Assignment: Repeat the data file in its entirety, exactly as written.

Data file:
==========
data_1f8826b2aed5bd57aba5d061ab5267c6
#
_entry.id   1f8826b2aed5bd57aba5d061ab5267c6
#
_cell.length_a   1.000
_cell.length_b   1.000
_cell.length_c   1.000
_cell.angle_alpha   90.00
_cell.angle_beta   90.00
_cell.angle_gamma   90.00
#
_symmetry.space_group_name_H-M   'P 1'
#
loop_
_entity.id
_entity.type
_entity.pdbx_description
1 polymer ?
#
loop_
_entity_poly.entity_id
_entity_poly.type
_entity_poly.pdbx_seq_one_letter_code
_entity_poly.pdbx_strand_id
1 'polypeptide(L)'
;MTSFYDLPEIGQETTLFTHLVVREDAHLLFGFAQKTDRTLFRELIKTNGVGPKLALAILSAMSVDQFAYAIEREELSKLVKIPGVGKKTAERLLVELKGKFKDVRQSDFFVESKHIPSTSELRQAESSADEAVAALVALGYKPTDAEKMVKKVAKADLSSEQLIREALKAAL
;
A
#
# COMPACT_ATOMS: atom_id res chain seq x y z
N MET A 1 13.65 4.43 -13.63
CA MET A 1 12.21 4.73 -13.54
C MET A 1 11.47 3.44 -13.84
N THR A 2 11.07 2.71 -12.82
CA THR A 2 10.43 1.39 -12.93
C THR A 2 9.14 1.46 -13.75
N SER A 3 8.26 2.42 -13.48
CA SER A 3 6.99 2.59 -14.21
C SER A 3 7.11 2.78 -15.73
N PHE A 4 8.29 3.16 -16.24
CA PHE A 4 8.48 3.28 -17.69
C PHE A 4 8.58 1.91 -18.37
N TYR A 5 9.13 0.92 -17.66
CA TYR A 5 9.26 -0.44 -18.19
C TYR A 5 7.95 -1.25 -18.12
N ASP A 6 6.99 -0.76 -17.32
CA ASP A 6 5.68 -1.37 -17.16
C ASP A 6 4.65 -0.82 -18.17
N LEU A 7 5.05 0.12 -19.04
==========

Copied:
data_1f8826b2aed5bd57aba5d061ab5267c6
#
_entry.id   1f8826b2aed5bd57aba5d061ab5267c6
#
_cell.length_a   1.000
_cell.length_b   1.000
_cell.length_c   1.000
_cell.angle_alpha   90.00
_cell.angle_beta   90.00
_cell.angle_gamma   90.00
#
_symmetry.space_group_name_H-M   'P 1'
#
loop_
_entity.id
_entity.type
_entity.pdbx_description
1 polymer ?
#
loop_
_entity_poly.entity_id
_entity_poly.type
_entity_poly.pdbx_seq_one_letter_code
_entity_poly.pdbx_strand_id
1 'polypeptide(L)'
;MTSFYDLPEIGQETTLFTHLVVREDAHLLFGFAQKTDRTLFRELIKTNGVGPKLALAILSAMSVDQFAYAIEREELSKLVKIPGVGKKTAERLLVELKGKFKDVRQSDFFVESKHIPSTSELRQAESSADEAVAALVALGYKPTDAEKMVKKVAKADLSSEQLIREALKAAL
;
A
#
# COMPACT_ATOMS: atom_id res chain seq x y z
N MET A 1 13.65 4.43 -13.63
CA MET A 1 12.21 4.73 -13.54
C MET A 1 11.47 3.44 -13.84
N THR A 2 11.07 2.71 -12.82
CA THR A 2 10.43 1.39 -12.93
C THR A 2 9.14 1.46 -13.75
N SER A 3 8.26 2.42 -13.48
CA SER A 3 6.99 2.59 -14.21
C SER A 3 7.11 2.78 -15.73
N PHE A 4 8.29 3.16 -16.24
CA PHE A 4 8.48 3.28 -17.69
C PHE A 4 8.58 1.91 -18.37
N TYR A 5 9.13 0.92 -17.66
CA TYR A 5 9.26 -0.44 -18.19
C TYR A 5 7.95 -1.25 -18.12
N ASP A 6 6.99 -0.76 -17.32
CA ASP A 6 5.68 -1.37 -17.16
C ASP A 6 4.65 -0.82 -18.17
N LEU A 7 5.05 0.12 -19.04